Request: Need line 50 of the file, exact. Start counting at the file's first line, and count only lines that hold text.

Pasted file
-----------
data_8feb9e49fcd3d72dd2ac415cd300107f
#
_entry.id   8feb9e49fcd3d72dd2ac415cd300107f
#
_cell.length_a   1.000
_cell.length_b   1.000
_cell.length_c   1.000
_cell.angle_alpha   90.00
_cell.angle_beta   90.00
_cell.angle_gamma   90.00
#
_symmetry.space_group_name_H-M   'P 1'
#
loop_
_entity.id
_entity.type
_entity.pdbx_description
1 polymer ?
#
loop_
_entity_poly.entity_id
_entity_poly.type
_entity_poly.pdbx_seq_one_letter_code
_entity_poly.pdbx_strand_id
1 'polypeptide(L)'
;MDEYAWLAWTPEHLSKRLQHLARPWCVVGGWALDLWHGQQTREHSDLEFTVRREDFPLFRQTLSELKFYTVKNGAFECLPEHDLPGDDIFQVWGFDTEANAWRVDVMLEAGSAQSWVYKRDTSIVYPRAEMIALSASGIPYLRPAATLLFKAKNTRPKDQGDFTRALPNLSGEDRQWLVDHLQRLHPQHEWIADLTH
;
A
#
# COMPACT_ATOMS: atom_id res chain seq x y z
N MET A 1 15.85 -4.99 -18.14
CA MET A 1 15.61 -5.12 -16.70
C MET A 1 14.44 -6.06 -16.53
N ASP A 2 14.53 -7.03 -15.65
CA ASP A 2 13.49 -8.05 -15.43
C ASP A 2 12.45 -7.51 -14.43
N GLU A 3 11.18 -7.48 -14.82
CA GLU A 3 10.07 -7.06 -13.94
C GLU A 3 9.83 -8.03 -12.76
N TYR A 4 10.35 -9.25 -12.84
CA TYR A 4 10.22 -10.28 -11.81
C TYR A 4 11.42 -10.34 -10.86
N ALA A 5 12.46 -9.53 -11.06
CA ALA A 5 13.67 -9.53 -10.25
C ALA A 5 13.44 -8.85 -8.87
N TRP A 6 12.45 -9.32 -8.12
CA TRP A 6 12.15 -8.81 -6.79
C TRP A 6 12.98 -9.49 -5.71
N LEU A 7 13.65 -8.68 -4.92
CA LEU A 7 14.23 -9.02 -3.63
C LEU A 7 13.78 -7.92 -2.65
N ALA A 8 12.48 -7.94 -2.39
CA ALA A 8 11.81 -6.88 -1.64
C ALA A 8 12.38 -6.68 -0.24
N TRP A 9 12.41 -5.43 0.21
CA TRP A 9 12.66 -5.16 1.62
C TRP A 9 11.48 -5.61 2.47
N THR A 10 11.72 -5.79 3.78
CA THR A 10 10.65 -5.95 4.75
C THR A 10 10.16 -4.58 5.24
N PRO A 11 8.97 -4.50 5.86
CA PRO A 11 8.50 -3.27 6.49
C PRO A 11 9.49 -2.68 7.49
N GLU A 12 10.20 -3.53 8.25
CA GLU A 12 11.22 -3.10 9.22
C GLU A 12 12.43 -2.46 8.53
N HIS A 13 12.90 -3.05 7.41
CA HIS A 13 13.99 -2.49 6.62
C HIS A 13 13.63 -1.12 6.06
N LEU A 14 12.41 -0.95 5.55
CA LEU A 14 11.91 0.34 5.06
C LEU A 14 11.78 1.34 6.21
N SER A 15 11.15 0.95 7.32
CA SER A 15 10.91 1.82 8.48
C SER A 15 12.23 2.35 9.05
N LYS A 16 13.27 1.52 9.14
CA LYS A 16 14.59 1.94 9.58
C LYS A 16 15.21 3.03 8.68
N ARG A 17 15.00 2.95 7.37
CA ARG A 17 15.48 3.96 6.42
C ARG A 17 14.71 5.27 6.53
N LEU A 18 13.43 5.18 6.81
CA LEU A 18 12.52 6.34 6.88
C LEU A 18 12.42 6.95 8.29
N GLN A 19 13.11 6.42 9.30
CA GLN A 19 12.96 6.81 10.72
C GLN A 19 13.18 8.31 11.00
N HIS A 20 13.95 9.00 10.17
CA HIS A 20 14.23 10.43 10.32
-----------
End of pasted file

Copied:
CA LEU A 7 14.23 -9.02 -3.63